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Digital credit card replacement Coin calls for 10,000 more testers

updated 01:11 pm EDT, Fri August 22, 2014

Coin asks backers to test card before public launch

Payment startup Coin is expanding its base of testers for its digital credit card replacement from 1,000 to 11,000 people. The crowd-funded project, which consists of a plastic card with a screen capable of storing various payment card details and can be swiped at ATMs and payment terminals, is attempting to fix as many issues as possible before it makes the card publicly available.

While it has been in testing for some time, Coin only works with 85 percent of credit card terminals, with the team needing more users to try out the card in order to improve the figure. The company is writing to the earliest 10,000 backers to see if anyone is willing to test the card, reports The Verge. If a backer accepts the beta, they will receive a Coin prototype months before the public can buy the card, though they will be exchanging their paid-for retail version to do so. Testers will receive a discount of 70 percent off the Coin's cost when it is released, as well as a 50 percent discount off Coin products bought over the next three years.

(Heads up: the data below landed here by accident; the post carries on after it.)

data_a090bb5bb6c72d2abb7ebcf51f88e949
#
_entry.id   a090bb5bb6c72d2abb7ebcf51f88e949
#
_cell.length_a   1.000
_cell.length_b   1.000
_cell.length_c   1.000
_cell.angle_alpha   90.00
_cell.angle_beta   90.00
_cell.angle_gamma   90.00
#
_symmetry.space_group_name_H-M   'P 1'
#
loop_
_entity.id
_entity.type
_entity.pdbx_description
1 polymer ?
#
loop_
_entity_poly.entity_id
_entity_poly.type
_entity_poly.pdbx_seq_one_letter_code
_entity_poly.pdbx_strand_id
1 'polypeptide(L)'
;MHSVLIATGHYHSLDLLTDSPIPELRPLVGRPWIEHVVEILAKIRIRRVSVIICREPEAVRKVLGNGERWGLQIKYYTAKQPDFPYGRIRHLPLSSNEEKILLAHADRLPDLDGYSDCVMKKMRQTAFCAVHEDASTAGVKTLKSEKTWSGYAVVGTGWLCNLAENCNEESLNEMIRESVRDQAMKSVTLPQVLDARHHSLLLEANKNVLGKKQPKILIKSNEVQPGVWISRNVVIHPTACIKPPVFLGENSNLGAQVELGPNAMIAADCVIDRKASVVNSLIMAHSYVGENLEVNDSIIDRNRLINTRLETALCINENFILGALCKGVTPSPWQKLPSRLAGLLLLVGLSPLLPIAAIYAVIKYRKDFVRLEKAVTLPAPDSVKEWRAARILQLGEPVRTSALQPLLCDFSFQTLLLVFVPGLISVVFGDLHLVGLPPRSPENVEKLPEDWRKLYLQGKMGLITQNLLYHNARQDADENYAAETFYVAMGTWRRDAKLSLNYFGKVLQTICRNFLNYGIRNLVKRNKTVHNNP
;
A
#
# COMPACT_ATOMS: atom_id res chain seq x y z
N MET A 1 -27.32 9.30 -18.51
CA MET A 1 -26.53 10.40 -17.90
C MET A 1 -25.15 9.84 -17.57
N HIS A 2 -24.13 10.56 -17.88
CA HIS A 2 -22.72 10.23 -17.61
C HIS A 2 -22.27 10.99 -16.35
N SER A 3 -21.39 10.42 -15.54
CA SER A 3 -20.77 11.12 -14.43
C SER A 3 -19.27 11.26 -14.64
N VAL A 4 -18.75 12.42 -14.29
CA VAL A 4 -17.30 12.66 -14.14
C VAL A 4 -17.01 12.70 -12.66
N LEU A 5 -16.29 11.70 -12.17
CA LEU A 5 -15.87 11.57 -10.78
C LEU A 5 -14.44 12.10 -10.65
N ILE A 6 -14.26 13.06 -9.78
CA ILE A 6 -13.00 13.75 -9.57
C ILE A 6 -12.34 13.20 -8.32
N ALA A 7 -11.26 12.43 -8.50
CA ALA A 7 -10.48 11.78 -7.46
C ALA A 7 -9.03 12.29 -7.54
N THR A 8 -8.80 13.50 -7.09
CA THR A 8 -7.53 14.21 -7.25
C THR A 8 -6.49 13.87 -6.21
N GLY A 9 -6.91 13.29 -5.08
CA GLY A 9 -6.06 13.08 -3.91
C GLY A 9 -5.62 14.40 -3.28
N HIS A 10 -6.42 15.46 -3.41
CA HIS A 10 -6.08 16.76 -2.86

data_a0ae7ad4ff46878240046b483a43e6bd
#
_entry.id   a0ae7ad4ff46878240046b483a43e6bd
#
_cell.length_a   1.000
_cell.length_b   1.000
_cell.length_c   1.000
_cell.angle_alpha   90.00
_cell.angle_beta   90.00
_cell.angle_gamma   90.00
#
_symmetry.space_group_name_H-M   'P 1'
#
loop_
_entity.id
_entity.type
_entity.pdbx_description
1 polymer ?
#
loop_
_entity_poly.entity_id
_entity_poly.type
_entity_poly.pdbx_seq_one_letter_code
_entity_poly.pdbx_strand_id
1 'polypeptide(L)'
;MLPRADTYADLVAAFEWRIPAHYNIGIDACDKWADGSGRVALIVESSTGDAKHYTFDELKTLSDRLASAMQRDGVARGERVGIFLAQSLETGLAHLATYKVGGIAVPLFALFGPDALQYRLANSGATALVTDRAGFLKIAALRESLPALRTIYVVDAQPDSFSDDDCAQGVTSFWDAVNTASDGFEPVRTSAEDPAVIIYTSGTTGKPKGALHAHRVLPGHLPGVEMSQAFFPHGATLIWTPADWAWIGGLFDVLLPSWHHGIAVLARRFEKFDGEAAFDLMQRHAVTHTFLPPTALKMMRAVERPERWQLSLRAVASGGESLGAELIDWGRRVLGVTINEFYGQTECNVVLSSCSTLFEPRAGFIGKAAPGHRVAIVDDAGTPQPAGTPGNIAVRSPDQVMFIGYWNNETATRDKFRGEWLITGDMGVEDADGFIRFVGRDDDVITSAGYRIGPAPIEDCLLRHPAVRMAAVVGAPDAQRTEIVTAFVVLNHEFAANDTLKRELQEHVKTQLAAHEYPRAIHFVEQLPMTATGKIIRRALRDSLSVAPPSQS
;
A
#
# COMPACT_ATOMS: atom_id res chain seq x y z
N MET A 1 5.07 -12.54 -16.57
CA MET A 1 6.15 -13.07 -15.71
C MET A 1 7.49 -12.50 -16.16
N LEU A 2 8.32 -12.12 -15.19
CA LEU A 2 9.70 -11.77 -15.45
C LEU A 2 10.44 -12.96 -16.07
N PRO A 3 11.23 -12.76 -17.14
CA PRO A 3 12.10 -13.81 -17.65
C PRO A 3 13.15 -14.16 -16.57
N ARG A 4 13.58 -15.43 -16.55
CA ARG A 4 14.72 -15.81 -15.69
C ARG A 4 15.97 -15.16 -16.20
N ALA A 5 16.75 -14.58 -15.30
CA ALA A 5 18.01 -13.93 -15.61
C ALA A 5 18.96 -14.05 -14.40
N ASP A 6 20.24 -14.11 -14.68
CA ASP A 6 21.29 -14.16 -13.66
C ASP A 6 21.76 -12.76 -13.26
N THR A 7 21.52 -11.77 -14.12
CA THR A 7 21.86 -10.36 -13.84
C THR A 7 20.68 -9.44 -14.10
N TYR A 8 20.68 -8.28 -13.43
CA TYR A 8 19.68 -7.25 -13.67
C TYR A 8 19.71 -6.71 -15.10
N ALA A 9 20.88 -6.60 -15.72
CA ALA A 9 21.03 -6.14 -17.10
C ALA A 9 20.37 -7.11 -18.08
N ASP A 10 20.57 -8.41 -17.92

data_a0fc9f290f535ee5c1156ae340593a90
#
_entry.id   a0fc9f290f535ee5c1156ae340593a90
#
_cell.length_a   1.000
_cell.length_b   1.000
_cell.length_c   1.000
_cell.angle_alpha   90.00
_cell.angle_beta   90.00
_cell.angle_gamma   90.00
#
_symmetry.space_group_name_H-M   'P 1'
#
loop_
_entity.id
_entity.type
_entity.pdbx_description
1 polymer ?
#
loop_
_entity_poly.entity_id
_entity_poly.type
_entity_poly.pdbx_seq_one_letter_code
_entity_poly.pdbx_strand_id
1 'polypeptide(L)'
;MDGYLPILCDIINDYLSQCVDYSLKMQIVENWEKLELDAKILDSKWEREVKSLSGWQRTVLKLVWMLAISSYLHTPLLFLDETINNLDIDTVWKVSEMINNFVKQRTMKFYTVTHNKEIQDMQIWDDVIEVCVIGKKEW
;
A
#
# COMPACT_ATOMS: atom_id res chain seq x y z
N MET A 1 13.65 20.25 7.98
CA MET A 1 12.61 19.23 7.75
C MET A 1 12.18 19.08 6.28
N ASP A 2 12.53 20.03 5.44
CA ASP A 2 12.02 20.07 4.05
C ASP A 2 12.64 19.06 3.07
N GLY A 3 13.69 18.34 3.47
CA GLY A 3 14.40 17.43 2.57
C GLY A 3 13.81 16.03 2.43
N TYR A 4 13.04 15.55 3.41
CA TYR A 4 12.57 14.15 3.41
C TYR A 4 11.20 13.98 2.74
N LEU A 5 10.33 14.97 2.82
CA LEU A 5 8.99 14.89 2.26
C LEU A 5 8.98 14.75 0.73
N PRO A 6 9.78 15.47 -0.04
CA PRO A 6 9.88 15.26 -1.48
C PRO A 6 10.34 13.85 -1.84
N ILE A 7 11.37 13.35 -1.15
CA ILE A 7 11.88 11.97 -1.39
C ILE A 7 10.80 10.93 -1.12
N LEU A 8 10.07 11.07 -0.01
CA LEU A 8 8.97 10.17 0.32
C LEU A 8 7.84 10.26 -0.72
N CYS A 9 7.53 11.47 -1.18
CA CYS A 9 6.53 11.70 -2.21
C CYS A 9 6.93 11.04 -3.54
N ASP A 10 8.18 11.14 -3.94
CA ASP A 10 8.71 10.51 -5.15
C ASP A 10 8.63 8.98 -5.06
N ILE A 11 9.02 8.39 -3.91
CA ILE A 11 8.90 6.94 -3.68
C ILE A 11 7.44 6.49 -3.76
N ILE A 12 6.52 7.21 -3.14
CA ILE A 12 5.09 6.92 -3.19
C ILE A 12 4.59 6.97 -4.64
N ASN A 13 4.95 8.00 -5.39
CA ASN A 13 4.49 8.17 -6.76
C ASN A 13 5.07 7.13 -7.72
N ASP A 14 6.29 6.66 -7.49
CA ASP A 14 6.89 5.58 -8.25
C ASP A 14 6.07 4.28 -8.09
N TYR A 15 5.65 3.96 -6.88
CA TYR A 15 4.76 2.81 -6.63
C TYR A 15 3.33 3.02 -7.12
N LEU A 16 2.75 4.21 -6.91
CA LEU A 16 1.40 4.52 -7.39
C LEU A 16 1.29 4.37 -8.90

Initially launched in November, Coin uses a combination of a mobile app and a Square-style card reader to input credit and debit card details, with the smartphone camera used to take a picture for future reference. The app then synchronizes with the Coin card over Bluetooth, with the connection also used to warn if the card has been left behind at a store or restaurant. The Coin user can then switch between cards by pressing a button, with the display updating to show which payment method is active, and the magnetic strip automatically switches to match the payment card just as it is being swiped.

A firm release date for Coin has yet to be set, but it is believed to cost somewhere in the region of $100 when it ships. The mobile apps will be more immediate, with the iOS app launching on August 28th, and the Android version due on September 25th.